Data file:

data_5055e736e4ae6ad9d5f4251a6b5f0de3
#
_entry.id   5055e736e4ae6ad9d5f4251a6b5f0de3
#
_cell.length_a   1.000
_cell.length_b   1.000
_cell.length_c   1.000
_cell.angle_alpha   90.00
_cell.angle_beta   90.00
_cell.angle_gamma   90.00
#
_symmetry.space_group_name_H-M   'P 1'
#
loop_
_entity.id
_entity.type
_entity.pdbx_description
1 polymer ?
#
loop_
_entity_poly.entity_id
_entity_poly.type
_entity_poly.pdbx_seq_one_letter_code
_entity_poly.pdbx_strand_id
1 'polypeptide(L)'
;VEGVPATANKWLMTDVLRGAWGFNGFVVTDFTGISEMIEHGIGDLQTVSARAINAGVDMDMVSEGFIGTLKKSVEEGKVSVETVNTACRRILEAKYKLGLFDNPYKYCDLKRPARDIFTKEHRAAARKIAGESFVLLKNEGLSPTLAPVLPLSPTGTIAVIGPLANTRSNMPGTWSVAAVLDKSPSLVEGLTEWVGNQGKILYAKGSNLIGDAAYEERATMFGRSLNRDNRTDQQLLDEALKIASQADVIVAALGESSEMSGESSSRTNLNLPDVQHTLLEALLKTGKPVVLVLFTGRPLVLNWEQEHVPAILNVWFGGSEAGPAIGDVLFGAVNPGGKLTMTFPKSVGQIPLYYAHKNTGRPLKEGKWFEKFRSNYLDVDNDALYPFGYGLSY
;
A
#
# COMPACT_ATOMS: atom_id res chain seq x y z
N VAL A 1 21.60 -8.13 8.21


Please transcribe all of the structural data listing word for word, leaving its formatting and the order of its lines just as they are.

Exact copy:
data_5055e736e4ae6ad9d5f4251a6b5f0de3
#
_entry.id   5055e736e4ae6ad9d5f4251a6b5f0de3
#
_cell.length_a   1.000
_cell.length_b   1.000
_cell.length_c   1.000
_cell.angle_alpha   90.00
_cell.angle_beta   90.00
_cell.angle_gamma   90.00
#
_symmetry.space_group_name_H-M   'P 1'
#
loop_
_entity.id
_entity.type
_entity.pdbx_description
1 polymer ?
#
loop_
_entity_poly.entity_id
_entity_poly.type
_entity_poly.pdbx_seq_one_letter_code
_entity_poly.pdbx_strand_id
1 'polypeptide(L)'
;VEGVPATANKWLMTDVLRGAWGFNGFVVTDFTGISEMIEHGIGDLQTVSARAINAGVDMDMVSEGFIGTLKKSVEEGKVSVETVNTACRRILEAKYKLGLFDNPYKYCDLKRPARDIFTKEHRAAARKIAGESFVLLKNEGLSPTLAPVLPLSPTGTIAVIGPLANTRSNMPGTWSVAAVLDKSPSLVEGLTEWVGNQGKILYAKGSNLIGDAAYEERATMFGRSLNRDNRTDQQLLDEALKIASQADVIVAALGESSEMSGESSSRTNLNLPDVQHTLLEALLKTGKPVVLVLFTGRPLVLNWEQEHVPAILNVWFGGSEAGPAIGDVLFGAVNPGGKLTMTFPKSVGQIPLYYAHKNTGRPLKEGKWFEKFRSNYLDVDNDALYPFGYGLSY
;
A
#
# COMPACT_ATOMS: atom_id res chain seq x y z
N VAL A 1 21.60 -8.13 8.21